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April 10th, 2009
Lesson Plan 2: We've Got Rhythm
Learning Activity 1

1) Ask your students when they think humans are usually first exposed to rhythm. Explain that humans are exposed to rhythm even before birth. The fetus begins to hear between 17 and 19 weeks. They are already in a world of sound, of breath and heartbeat, of rhythm and vibration.

2) FRAME the first video segment by explaining that the students are going to watch a video clip that discusses ways that our breathing, pulse and movements can be helped by music. Provide a FOCUS by asking students to find out ways that the rhythm of music can be used in hospitals to help patients.

3) PLAY Video Segment 1, “Healing Rhythms.” FOLLOW UP by asking students to discuss ways that the rhythm of music can be used to help patients. (Music is used to steady the breathing of premature babies. In hospitals, music is used to steady the heartbeats of cardiac patients. The walking of Parkinson patients can be improved if their actions are accompanied by music.)

4) Ask students why they think that music can help Parkinson’s patients improve their walking? (There appears to be a strong connection between the auditory and motor regions of the brain, which can help explain why music can help to improve motor skills of Parkinson’s patients. Music seems to engage the motor system.)

5) Remind students that the previous clip mentioned that everyone, including children and people not trained in music, will begin to rhythmically move or dance when hearing music. Ask if anyone knows the term that means “moving in time to a beat.” (Synchronization.)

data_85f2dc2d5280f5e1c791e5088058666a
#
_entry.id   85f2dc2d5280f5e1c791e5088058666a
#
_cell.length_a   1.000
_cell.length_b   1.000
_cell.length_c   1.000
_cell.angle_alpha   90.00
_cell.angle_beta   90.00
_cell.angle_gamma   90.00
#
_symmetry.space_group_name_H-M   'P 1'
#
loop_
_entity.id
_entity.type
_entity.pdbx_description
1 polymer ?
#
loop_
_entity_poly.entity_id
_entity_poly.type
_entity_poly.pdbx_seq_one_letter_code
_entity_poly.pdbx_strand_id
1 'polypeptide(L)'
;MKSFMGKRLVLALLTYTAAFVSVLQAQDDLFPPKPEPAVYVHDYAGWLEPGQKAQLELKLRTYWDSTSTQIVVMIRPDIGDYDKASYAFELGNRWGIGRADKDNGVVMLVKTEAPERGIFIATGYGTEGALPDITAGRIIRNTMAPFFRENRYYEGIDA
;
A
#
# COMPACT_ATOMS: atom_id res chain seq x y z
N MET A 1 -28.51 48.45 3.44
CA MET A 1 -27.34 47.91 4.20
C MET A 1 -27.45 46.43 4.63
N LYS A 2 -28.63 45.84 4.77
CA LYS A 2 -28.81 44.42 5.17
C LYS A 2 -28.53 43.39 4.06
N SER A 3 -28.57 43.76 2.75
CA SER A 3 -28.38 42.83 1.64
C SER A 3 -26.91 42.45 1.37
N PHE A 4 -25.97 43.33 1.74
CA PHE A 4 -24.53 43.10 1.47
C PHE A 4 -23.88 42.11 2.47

6) FRAME the next segment by explaining that you are now going to show a video clip that looks at synchronization and whether or not the ability to synchronize to music is unique to humans. Provide a FOCUS by asking students to make predictions about whether or not they think other species can move in time to a beat.

7) PLAY Video Segment 2, “Synchronization.” FOLLOW UP by discussing the segment. Ask your students what they think now about whether other species can synchronize to music. (At least one bird- Snowball- can.) Lead a discussion about the segment. During the discussion, explain that the ability to synchronize to a beat is not commonly observed in non-human species.

8 ) Optional: Tell your students that it is now time to celebrate the ability to synchronize. Play a song and ask your students to move to the beat.

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